Thursday, 6 December 2012

Castelmola in the rain

St Nicholas Day began with a rain shower and gusts of wind, but sun poked through the clouds, encouraging me to walk to the far end of town to see if there was an open air market going on. There wasn't, but for the first time, at a crossing up the hill beyond Catania gate I saw a sign declaring traffic regulations in the narrow streets for market on Wednesdays. It's the only place I've seen any public information on this matter. Well, now I know.

Not wanting to squander the climb so far, I carried on uphill until I found the via Saraceni and the start of the climb up and around the steep hillside to Castelmola. There was a cold wind but the sun shone, so conditions were just right for going up, and up, and up! The steps were less well maintained than those containing the via Crucis I climbed last Saturday, with attending street lamp standards broken or missing and the wooden handrails rotting and collapsed in parts, but it was fine underfoot and the views were ravishing, even of approaching rain clouds.

I made it off the mountainside and into the lowest street level, and was surprised how much more of a climb there was through narrow lanes to reach the main square, and above this the ruins of the old castle. The via Saraceni continued into the village, and didn't seem to link up at all with the tenth century Saracen fortress sitting on a separate peak 400 feet below us towards the sea. Castelmola's highest point is 1,700 feet above sea level, so I'd climbed up 1,100 feet to get there.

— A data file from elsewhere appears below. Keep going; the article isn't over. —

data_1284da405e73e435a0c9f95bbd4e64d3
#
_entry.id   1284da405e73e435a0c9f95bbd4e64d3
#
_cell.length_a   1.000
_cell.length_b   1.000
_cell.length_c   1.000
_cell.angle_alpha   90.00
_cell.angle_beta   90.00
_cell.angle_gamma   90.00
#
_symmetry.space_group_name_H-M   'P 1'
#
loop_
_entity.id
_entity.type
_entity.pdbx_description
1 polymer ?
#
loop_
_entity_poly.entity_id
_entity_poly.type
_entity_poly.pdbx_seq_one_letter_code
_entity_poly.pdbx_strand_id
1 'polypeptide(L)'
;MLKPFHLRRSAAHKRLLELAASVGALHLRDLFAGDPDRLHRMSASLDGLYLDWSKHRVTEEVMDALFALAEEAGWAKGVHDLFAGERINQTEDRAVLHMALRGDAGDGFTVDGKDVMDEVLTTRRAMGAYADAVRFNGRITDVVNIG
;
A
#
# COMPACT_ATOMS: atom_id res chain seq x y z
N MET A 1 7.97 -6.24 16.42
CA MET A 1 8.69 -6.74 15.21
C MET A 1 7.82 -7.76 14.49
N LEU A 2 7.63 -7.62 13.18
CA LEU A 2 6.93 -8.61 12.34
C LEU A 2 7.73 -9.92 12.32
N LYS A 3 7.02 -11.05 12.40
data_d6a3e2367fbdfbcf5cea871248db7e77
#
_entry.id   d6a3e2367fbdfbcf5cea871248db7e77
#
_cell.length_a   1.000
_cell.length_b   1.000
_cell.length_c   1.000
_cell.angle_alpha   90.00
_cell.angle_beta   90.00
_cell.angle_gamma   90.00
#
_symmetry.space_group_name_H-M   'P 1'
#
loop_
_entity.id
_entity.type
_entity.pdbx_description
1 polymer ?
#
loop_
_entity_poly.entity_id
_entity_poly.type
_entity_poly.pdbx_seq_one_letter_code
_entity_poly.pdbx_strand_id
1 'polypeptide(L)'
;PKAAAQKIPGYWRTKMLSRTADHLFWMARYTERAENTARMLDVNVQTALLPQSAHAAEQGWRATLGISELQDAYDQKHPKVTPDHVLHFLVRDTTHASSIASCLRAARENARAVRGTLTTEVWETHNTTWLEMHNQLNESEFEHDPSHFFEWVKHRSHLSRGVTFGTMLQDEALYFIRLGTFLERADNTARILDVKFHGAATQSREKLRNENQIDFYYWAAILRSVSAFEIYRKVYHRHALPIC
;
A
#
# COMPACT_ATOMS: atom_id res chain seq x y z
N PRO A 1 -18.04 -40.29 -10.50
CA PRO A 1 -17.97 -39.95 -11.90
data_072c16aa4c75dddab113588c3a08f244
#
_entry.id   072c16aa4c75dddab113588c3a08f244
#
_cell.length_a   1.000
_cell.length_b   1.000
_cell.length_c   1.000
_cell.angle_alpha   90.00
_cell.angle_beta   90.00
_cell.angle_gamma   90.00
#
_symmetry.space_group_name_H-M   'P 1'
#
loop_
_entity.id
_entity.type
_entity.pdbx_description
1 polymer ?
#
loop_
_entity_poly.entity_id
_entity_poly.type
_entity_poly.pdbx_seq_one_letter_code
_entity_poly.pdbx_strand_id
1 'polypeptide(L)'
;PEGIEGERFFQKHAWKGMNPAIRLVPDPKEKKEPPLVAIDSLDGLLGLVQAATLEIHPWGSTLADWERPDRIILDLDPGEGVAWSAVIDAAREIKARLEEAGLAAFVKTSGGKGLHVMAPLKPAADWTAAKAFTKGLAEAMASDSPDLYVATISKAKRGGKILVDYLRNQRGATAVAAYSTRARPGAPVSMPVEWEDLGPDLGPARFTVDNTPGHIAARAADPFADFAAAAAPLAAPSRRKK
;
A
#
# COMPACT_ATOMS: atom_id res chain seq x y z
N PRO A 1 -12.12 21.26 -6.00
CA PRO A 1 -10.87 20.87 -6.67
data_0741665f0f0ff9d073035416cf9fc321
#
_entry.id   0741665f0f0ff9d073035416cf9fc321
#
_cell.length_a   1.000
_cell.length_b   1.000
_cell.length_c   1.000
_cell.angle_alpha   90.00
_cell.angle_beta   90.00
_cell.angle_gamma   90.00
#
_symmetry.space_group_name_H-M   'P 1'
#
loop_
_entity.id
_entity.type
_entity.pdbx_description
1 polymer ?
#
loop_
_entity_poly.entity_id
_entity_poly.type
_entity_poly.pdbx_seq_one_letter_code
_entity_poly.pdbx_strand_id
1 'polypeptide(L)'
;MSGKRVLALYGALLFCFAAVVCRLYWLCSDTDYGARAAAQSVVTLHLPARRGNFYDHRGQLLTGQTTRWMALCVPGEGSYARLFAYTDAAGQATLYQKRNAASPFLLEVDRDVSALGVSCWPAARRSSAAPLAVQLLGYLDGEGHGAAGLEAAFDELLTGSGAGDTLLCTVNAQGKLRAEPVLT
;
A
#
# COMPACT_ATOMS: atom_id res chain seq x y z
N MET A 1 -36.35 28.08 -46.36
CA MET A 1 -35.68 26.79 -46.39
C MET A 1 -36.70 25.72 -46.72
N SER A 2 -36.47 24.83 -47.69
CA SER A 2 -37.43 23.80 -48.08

The wind was pretty chilly and before long the rain clouds loomed over the town and showers began. I took refuge from the showers in the main church. It was first raised in the sixteenth century, but rebuilt in 1936 in an eclectic mix of Gothic, Moorish and Norman styles. The west front with a terrace looking out towards Mt Etna was pure Romanesque in its fine carved decoration. It was ranked as a Duomo though no more than a big village church. Is there a bishop of Castelmonte I wonder?

I drank a welcome hot chocolate in the bar on the main piazza, and set off to walk back down the road. I'd not gone more than a kilometre when the wind and rain pciked up. There was no placd to hide, so I retraced my steps to a large ugly coach and car park behind the town, furthest from the pretty side, and here sat out the cloudburst in a bus shelter for twenty minutes until a rainbow appeared.

Fearing a repeat performance I returned through the streets abck to the steps to descend the quick way. Finding where they started was less than easy in the opposite direction. The lunchtime streets were almost deserted, but I met a man returning from feeding his rabbits and enquired. When I found them, I jogged town the steps, which aren't too steep thankfully, and dodged a soaking. It started in earnest just after I got home, precluding any further outings. I cooked lunch and did some washing instead, glad to have escaped a complete drenching high above. Later I learned that going down by the road is a two hour walk. Glad I didn't discover that the hard, wet way.

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